top of page

Finalist — Joel Speranza



He’s had more than half a million hits on his YouTube videos, placed more than 1000 lessons online for students and teachers to use, led his school through making video lessons during the COVID-19 remote teaching period, and leads a classroom different to any other you have seen, where students are the drivers of their own lessons.

Meet Ormiston College’s Head of Mathematics, Joel Speranza, who has been named one of twelve Flipped Learning Global Master Teachers, a Microsoft Innovation Education Expert, and a finalist for this year’s Queensland College of Teachers TEACHX Excellence in Teaching Awards, due to his innovative work.

Mr Speranza was one of the first teachers in Australia to use a Lightboard – which involves teachers writing lessons on glass, as if the teacher is writing on the camera lens of the video that viewers are watching – in video lessons for students. He has also led the way for this method of blended learning to be used in classrooms across Ormiston College.

The Advance Queensland Digital Champion, who has spoken internationally on his work, says his classroom is very different to the old chalk-and-talk model.

“There are many, many lessons where I won’t raise my voice above a whisper, because the students are all engaged in what they’re doing – they’re all working really hard and I am just walking from student to student saying, ‘What are you up to? That looks a bit tricky, yeah, let’s try this’,” Mr Speranza explains.

“I’m really lucky; my classroom has all these great windows around it which end up written all over because, I’ve got this big whiteboard at the front, but because I’m talking to three or four students, or one or two students, it’s nice to have these individual writing spaces – these kinds of very, very small miniature lessons to clear anything up,” he said.

Mr Speranza’s classes work off OneNote, allowing students to work at their own pace. He has embedded 100’s of applets – interactive digital applications – which bring concepts from areas like algebra and geometry alive; allowing students to manipulate dots, angles or sides of a triangle on the screen in front of them to discover the mathematics for themselves.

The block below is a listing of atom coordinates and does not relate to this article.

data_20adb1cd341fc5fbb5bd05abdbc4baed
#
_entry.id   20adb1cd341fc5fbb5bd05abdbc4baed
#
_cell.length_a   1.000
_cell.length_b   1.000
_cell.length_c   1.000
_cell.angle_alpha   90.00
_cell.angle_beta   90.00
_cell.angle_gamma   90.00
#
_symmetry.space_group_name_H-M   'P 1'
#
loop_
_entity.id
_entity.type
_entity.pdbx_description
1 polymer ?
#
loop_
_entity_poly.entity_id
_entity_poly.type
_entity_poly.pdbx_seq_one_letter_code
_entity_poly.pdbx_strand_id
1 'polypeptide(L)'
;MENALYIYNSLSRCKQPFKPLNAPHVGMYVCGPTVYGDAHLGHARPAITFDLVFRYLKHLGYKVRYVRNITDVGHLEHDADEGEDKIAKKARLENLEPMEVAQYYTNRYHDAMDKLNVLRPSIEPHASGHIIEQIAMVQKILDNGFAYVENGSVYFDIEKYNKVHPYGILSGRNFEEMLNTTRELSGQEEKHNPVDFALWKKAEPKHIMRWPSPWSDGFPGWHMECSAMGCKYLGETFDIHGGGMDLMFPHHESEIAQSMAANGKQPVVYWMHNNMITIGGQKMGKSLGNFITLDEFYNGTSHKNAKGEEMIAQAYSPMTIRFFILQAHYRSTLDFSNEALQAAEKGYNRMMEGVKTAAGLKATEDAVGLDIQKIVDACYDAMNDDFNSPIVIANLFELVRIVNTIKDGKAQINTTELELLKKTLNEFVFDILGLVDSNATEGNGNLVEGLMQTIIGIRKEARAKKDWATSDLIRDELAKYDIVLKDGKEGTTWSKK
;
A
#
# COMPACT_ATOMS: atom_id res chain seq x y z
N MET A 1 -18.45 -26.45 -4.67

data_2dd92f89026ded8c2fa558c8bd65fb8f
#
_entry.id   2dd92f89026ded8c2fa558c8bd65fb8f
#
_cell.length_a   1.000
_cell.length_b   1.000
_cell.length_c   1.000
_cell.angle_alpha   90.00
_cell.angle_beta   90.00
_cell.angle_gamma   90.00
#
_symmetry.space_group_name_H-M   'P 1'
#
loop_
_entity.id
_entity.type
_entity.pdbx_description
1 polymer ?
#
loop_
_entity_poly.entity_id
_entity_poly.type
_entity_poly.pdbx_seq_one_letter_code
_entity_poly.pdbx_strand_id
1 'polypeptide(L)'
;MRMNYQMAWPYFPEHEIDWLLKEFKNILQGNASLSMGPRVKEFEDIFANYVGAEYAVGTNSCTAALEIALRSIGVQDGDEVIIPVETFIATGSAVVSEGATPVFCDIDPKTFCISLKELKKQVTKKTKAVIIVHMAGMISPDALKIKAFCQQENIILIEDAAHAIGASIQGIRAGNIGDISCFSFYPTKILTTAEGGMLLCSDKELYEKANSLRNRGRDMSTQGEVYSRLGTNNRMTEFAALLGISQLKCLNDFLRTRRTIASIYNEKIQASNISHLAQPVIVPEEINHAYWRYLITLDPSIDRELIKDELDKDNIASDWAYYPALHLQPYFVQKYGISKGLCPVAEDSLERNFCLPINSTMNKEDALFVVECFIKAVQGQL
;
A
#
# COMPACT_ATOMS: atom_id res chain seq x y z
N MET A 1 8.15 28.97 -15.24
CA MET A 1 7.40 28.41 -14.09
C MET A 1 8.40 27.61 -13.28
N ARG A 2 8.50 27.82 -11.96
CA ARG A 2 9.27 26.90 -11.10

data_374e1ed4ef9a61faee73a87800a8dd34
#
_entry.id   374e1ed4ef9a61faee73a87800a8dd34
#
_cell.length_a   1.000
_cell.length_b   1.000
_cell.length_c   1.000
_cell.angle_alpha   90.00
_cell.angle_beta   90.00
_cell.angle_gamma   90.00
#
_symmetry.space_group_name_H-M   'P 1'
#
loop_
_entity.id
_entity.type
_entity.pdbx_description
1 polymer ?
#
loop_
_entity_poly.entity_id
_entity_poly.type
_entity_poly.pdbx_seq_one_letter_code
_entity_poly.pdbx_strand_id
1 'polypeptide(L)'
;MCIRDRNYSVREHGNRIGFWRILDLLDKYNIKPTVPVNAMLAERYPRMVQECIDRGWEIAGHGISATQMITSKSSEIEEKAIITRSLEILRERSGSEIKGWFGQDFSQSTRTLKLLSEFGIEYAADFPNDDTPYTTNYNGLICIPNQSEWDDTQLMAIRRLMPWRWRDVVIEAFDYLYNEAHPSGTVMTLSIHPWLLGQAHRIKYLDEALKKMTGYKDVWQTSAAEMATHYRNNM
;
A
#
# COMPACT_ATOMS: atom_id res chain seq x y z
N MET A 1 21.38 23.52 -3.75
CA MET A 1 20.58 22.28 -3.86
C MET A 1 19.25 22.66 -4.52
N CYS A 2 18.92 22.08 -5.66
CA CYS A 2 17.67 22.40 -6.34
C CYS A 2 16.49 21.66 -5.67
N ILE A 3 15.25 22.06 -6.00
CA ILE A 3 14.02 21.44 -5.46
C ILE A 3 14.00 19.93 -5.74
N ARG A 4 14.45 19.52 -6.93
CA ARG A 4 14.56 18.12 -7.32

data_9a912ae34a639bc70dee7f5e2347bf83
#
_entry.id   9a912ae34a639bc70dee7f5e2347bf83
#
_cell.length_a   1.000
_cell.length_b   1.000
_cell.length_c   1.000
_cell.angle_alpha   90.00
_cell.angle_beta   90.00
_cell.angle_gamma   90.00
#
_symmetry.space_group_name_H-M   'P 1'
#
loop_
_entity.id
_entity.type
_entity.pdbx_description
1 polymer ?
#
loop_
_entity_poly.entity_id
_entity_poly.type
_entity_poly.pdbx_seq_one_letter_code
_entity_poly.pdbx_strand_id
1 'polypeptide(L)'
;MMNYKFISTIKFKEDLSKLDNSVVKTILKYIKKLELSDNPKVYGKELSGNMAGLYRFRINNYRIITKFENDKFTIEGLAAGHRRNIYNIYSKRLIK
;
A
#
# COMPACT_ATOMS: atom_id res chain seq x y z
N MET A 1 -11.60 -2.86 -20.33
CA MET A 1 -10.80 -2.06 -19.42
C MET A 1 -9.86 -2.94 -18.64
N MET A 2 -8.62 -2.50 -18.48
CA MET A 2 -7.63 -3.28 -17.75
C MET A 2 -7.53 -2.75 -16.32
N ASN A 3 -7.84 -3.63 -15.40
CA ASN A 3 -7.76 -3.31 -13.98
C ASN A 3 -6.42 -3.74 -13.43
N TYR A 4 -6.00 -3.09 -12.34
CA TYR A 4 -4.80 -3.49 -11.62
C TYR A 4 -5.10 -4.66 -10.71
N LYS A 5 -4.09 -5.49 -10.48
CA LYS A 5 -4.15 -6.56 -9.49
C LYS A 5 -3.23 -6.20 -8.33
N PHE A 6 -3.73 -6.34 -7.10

This year, as teachers had to rapidly change the way they taught during the stay-at-home COVID-19 restrictions, Mr Speranza spent his entire Easter holidays mapping his YouTube lessons to the Queensland Curriculum so that teachers, parents and students across the state could use them. The lessons, which are mapped to the new Queensland General Mathematics, Mathematical Methods and Specialist Mathematics syllabi, can be accessed at his new website: .

Under Mr Speranza’s dynamic leadership, the number of students choosing to study the subject Specialist Maths has doubled, and the number of female students choosing the subject has exceeded the number of male students for the first time in the College’s history. Mr Speranza has also helped transform teaching in other subject areas at Ormiston, by providing other teachers with feedback on how to use technology in their classrooms to improve student learning, including by providing video, instead of written, feedback.

The winners of the TEACHX Awards will be announced on 29 October, on the eve of World Teachers’ Day in Australia.

Recent Posts

See All

1 Comment

bottom of page